Overall the movie was really good. Emily Cline was positively delicious as the lead character, Bettina, leader of a Just-About-To-Make-The-Big-Time band, passing through her hometown of Minneapolis when… things go wrong.
Plenty of conflict, drama, and Ms. Cline played it all very well. Great acting. Very expressive. Maybe Eric Tretbar (Writer/Producer/Director) could give Peter Jackson some tips on how to edit the leading lady’s close-ups..
Scott Foster plays Billy, a slacker drummer from Seattle, and love interest to Bettina. Billy seemed to suffer from some kind of multiple personality syndrome. In one scene, he is quiet/shy. The next scene he is loving/caring. The next he is a wise philosopher. Awkward lines were given to him that even the best actor would have a hard time with, (the dressing room scene with Linda comes to mind.) I couldn’t tell if the problem was the writing or the performance, although treating each scene individually, Scott Foster did a fine job, but overall the character came off as disjointed.
Lines of dialog throughout the movie were contrived, and several of the conversations would have made more sense if you cut the last sentence off. You’ll have to see the movie to understand, but several times when characters were walking away from each other and one would say something, I was left there wondering what the hell the person was talking about. “You didn’t even try!” was one I recall. “Try what?” I replied to myself.
The plot was unique and interesting, involving Rock and Roll, and the sacrifices people are willing to make for it.
There was one serious twist in the plot which threw my suspension of disbelief straight off the tour bus. It was an occurrence of something I have coined ‘The English Patient Effect’. This is when two people argue/fight/scream at each other, typically culminating in one person hitting the other or pushing them down…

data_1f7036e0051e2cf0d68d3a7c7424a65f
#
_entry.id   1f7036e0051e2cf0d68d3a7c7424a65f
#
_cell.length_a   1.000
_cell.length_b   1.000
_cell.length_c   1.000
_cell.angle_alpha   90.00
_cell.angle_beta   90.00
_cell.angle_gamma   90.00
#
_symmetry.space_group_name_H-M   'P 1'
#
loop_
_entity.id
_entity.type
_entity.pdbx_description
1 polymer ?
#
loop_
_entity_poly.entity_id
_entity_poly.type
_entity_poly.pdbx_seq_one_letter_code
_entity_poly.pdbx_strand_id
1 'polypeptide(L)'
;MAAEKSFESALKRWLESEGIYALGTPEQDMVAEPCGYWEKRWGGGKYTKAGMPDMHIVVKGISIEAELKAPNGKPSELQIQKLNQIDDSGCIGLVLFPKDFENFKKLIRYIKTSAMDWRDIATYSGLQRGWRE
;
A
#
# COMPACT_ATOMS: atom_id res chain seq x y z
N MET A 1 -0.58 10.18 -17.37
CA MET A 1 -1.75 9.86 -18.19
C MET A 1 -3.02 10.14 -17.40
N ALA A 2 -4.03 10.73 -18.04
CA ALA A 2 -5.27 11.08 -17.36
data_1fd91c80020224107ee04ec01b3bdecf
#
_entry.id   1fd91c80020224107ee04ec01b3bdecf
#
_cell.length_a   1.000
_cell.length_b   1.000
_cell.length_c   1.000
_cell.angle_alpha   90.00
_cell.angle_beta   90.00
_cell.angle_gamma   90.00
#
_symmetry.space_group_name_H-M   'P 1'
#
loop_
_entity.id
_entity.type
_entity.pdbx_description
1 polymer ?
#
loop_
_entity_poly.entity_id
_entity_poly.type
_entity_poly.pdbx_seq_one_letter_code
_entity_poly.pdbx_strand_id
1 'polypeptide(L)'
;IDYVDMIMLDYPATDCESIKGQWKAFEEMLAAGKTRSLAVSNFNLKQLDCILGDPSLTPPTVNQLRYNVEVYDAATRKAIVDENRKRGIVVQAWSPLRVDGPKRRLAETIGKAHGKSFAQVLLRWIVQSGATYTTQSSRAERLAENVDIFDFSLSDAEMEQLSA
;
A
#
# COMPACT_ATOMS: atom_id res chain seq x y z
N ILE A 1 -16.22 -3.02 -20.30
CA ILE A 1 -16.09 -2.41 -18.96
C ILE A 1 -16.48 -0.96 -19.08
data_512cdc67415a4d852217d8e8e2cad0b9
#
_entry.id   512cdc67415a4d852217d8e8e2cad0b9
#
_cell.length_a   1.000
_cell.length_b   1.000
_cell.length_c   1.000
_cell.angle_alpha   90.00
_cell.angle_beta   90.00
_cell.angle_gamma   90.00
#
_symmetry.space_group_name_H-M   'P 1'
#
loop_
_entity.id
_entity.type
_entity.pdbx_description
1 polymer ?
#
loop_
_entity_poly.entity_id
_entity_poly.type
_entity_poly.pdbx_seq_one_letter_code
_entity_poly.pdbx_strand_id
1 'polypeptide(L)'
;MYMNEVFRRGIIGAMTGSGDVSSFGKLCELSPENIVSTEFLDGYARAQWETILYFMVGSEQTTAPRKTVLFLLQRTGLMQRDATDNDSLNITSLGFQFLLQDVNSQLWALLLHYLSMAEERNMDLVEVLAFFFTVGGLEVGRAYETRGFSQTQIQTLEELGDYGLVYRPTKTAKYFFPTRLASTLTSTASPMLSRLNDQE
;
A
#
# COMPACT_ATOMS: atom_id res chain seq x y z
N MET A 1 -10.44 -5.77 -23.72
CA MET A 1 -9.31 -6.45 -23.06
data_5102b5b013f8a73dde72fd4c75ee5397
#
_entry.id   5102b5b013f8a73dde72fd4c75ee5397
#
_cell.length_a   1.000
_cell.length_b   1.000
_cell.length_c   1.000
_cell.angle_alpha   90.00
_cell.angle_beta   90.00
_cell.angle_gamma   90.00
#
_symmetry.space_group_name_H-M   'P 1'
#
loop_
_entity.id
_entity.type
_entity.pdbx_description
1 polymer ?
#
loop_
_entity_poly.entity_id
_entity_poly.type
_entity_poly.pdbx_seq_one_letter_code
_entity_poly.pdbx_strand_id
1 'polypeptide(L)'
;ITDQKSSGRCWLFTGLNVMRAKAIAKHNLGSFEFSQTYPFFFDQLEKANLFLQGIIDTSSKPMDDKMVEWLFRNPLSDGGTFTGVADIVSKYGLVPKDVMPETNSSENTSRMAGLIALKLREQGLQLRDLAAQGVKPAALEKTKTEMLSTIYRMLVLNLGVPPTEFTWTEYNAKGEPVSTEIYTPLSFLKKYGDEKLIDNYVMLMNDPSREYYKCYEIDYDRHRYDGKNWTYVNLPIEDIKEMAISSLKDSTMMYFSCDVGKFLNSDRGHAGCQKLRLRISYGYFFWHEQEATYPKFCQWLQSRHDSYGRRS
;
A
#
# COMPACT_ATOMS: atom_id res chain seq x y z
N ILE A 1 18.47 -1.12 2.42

…and then they have sex.
Um. Yeah. Right.
This doesn’t work. Don’t go down to Martini Blu and try it to find out for yourself. Don’t ask me why it doesn’t work. It didn’t work in The English Patient, and it didn’t work in The Horrible Flowers either. Instead, I wondered if the projectionist got the reels mixed up.
The musical score (by writer/director Eric Tretbar) was good. The songs the bands were performing on stage sounded like uninspired standards, but that was OK. They were not in the big leagues yet, they were not superstars, so that made sense. The background music was much better: simple, emotional guitar/drum/tambourine. Another critic compared the guitar work to Neil Young’s score for “Dead Man” and I completely agree.
More than anything, the movie has a high ‘coolness’ factor. Lots of local Minneapolis places that musicians and music lovers will recognize. The characters are believable, they have the right ‘attitude’. All in all, a great local indie film, in which the plot, acting and Minneapolisism outweighed the drawbacks.